I got a good question On Twitter from @Carole_Fabre. She wrote:
@sebastmarsh Are you not afraid to fall infinitively in the mirror with all these mesures ?
@sebastmarsh and have you already mesure the time you spend mesuring ? :-)
She's half-joking, but it's a good point. Here's my thoughts -
1. Tracking should serve you, you shouldn't serve it. Your system should be lightweight and easy and fun to use. You should get much more results out of it than you put into it.
2. If you are getting much more out than you put in, it can make sense to keep putting in. I keep seeing more and more gains from my tracking. My health is improving, my energy is improving, I'm doing more enjoyable and more meaningful work, I'm more connected to people I like and respect, I write more, I spend more time on art... all very valuable.
3. But again, don't track for its own sake. If some category has become useless or isn't producing results, delete it or stop tracking or get rid of it. The tracking can be a rough map, your life is the territory. It can be very worthwhile to spend time looking at the map and planning, but don't forget that the end goal is to navigate the territory.
Abraham Lincoln: “Give me six hours to chop down a tree and I will spend the first four sharpening the axe.”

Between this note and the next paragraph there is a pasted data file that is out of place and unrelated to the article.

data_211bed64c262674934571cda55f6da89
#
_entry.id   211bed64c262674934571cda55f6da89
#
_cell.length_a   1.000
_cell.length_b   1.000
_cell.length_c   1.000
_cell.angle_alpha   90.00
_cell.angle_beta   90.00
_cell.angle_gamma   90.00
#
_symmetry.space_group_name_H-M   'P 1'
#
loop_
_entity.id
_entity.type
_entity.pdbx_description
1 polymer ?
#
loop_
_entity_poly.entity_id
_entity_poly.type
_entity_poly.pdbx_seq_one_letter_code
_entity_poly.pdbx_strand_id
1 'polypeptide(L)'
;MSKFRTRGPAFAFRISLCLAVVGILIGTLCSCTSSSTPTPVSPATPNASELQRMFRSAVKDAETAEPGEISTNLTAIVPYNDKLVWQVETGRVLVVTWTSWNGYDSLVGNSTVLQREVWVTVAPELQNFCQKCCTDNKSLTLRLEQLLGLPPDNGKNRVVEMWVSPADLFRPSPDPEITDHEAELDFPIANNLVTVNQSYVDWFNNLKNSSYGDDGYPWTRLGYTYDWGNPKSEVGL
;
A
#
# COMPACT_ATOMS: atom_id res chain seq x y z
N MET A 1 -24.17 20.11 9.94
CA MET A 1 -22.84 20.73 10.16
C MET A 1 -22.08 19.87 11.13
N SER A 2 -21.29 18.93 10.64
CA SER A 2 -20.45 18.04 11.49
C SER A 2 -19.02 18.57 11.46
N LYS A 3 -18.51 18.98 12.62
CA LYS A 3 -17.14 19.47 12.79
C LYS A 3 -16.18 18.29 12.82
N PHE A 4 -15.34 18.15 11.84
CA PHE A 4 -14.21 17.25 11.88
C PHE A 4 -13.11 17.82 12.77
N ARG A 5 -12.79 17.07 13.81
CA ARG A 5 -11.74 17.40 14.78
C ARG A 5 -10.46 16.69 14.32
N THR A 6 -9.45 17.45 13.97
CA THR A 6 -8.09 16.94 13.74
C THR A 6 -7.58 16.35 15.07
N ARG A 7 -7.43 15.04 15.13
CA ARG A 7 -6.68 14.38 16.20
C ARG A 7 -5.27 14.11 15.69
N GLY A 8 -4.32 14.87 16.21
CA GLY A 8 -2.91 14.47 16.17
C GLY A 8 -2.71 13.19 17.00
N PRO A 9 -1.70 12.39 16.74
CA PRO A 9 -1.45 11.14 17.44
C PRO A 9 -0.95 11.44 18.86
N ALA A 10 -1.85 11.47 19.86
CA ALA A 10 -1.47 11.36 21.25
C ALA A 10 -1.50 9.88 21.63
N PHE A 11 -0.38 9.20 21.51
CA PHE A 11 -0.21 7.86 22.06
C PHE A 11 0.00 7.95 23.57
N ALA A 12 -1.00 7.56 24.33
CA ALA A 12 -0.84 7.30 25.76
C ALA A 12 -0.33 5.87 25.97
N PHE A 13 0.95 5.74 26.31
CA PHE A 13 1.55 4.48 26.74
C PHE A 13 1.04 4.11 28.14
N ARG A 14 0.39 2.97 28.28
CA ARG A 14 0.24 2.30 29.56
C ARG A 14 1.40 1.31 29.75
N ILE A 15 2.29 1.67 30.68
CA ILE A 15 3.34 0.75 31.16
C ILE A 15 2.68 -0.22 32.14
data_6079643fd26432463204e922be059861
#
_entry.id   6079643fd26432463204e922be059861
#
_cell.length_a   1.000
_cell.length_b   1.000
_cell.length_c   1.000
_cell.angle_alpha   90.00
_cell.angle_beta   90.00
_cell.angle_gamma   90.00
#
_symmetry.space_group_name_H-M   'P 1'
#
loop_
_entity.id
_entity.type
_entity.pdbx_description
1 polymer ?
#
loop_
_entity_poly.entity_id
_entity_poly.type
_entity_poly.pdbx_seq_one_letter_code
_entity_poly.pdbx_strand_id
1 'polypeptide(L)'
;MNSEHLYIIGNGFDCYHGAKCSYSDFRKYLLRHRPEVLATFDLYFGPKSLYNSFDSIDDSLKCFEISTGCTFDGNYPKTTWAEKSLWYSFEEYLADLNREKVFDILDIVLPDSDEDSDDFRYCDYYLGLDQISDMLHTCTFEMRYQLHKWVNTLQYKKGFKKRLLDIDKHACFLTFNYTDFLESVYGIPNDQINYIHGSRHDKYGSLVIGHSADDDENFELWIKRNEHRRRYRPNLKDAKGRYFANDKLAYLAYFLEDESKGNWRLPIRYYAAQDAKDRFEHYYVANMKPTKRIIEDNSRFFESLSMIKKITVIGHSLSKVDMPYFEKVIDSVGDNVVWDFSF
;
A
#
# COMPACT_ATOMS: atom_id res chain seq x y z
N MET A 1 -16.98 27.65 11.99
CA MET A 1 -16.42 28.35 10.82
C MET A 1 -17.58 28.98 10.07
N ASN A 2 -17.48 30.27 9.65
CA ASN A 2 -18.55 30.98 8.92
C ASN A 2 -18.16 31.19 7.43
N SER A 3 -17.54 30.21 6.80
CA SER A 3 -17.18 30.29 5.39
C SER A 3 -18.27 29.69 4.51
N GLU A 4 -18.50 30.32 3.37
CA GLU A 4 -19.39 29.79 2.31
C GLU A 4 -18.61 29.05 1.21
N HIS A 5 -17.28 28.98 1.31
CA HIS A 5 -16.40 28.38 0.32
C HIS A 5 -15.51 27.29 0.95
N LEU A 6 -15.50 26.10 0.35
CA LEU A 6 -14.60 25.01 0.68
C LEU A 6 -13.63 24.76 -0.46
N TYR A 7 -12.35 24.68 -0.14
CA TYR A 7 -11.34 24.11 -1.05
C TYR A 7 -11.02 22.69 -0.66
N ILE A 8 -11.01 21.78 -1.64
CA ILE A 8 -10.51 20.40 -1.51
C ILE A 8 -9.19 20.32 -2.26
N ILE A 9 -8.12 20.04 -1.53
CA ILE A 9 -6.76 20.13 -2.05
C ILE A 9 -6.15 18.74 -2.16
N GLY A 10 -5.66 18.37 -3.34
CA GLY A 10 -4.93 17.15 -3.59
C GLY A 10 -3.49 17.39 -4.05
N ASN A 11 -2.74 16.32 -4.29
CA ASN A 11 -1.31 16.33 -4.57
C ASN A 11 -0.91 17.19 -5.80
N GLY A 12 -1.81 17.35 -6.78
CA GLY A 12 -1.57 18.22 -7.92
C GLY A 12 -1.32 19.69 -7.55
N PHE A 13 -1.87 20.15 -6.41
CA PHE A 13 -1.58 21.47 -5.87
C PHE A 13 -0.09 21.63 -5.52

That's how I feel about tracking, planning, and goal setting. It sharpens the axe. But really, it doesn't take so much time even. How much do I spend with it? About five minutes in the morning, a minute or two here and there throughout the day, and then a weekly review that takes between 20 minutes and an hour once a week. But I get much more back from knowing what I should be working on, never missing or being late for appointments, getting all my deliverables done, not missing opportunities, recognizing patterns, saving money, making money, etc.
How much time do I spend with it? Well, not so much compared to all the time I get back. Time I would spend worried or confused or not knowing where to go disappears, and I get good insights and learning from the numbers. Helps me stay disciplined, and keeps me from having to remember everything I need to do. I can trust my tracking and notes, and keep my head clear and focused on the current moment. I enjoy it and highly recommend it.
As always, good questions and comments are welcome.
This comment is not a direct response to this post, except that it does have to do with time-management.
When I read the quote by Lincoln, “Give me six hours to chop down a tree and I will spend the first four sharpening the axe", I thought, "Geez, that's a long time to spend sharpening an axe", which caused me to think perhaps "Honest Abe"'s quote could be used to demonstrate "Parkinson's law", which says that "work expands so as to fill the time available for its completion." I wonder if he had been given three hours to chop down a tree, and if he spent the first two sharpening the axe, if he would have still done a good job, in half the time. I'm teasing a bit, here, but the Parkinson's law is nevertheless useful to know for time management.